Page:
He stares at us now, from the cover of boxes in the cult-film aisle at the video store, from the pages of nearly any article ever about cult movies, from late-night cable broadcasts and from the posters outside theaters in the hipper parts of the hippest towns; his face is frozen in an eternal expression somewhere between horror and utter nothingness, his Don King hairdo towering resplendent atop his head. His name is hardly a household word across the nation, but in the apartments and dorms and other hovels where the freakfolk dwell, Jack Nance is a much-beloved presence still, seven years after his death and a couple of decades past his signature role. Nance was so unforgettably, wonderfully strange in the role of Henry Spencer—the hapless hero of David Lynch's almost peerlessly disturbing 1977 arthouse sensation, Eraserhead—that it's a safe bet he will never be forgotten, even if almost everything else he appeared in was such utter crap.
Jack Nance was what we might call a troubled soul. The kind of troubled soul who is both a hell of a good time and a hell of a pain in the ass, the kind who drinks a lot and does a lot of really stupid things and ends up spending a lot of late nights in emergency rooms. He was the kind of friend who would bring your whole life to ruin if you followed him far enough, and yet you could never cut him off for good because you loved the son of a bitch too much. Mad, bad and dangerous to know, Nance left behind a lot of friends and lovers who are angry at him, love him and grieve for him still.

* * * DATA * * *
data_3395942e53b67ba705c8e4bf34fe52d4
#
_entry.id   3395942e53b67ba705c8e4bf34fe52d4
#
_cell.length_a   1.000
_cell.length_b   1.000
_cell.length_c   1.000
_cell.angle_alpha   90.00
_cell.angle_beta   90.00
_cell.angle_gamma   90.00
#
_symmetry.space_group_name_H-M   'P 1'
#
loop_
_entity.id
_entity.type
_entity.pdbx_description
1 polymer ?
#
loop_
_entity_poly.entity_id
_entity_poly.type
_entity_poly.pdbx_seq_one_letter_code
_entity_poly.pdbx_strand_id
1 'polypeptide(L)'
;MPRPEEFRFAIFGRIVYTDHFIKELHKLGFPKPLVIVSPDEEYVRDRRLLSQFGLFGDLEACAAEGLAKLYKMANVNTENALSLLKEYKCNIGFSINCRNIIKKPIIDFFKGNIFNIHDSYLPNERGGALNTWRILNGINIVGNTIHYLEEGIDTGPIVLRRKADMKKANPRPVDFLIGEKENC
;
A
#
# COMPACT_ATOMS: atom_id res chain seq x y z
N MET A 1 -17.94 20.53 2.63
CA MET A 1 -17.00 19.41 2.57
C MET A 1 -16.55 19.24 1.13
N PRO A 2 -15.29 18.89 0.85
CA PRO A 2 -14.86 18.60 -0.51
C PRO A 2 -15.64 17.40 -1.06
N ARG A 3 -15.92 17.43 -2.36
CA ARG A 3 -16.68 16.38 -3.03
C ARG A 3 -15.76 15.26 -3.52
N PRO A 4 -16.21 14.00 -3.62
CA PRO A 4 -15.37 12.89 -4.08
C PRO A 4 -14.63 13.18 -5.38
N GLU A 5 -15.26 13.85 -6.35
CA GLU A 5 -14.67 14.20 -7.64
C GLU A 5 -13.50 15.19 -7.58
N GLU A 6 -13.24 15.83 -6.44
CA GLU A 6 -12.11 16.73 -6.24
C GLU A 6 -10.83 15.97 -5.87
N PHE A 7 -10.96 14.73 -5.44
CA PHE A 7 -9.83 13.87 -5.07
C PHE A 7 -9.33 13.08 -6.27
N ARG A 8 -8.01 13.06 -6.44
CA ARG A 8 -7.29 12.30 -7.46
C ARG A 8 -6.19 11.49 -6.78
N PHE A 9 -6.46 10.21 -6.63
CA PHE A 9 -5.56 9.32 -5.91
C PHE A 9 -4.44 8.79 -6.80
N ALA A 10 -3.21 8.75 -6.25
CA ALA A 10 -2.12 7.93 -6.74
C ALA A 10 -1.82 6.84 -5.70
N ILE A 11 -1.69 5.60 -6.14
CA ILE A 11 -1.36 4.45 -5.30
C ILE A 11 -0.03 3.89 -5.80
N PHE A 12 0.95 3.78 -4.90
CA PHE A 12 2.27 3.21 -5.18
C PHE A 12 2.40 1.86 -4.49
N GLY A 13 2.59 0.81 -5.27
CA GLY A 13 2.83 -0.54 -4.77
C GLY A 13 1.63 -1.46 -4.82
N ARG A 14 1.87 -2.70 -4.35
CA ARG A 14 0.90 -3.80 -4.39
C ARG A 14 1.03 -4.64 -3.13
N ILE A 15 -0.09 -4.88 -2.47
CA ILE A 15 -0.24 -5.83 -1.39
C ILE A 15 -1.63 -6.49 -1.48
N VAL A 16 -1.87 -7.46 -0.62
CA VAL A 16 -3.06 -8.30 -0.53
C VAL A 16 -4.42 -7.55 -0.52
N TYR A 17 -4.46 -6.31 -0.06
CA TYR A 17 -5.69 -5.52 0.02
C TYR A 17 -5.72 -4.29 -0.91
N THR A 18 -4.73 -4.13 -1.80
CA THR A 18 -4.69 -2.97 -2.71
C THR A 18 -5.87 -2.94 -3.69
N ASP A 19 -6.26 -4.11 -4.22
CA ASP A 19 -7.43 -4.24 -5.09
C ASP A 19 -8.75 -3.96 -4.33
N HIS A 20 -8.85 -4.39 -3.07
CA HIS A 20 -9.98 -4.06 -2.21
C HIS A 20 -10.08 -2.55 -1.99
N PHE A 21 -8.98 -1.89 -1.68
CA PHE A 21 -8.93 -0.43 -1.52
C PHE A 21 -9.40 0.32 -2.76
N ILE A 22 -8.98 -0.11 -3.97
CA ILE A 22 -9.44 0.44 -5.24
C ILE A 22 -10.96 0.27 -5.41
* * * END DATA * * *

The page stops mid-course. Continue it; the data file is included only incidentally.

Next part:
The documentary I Don't Know Jack (which enjoyed a brief run at this year's Newport Beach Film Festival) tells Nance's tale from his rollicking youth all the way up to his rollicking demise, and Nance proves himself to have been every bit as fascinating a character in real life as he was onscreen. Through the recollections of people like Lynch, Dennis Hopper and a host of lesser-known if no less articulate comrades and co-conspirators, Nance comes across simultaneously as a larger-than-life personality and also as an overgrown boy who was just too fragile and moody for this mean ol' world.
While Eraserhead is dealt with in the film (as is Nance's other signature part from Lynch's Twin Peaks TV series), I Don't Know Jack is much more concerned with Nance the man than Nance the icon, and as a result, some of the most fascinating stuff comes from anecdotes spun by people you've never heard of about events that transpired on the sets of films you never would have imagined you'd want to see. The director of Meatballs 4, for instance, tells a tale of personal tragedy in Nance's life that brings a terrible poignancy to a clip of Nance's performance in this instantly disposable teen comedy.
After decades of struggling with his career and with his alcoholism, Nance was gunned down in a doughnut shop in 1996, an ending as tragic as it was, well, downright Lynchian. As an actor, Nance had arguably peaked in 1977, but as a world-class carouser, he surely could have kept going for decades. Our mean ol' world is the poorer for his passing—and the richer for his having passed through.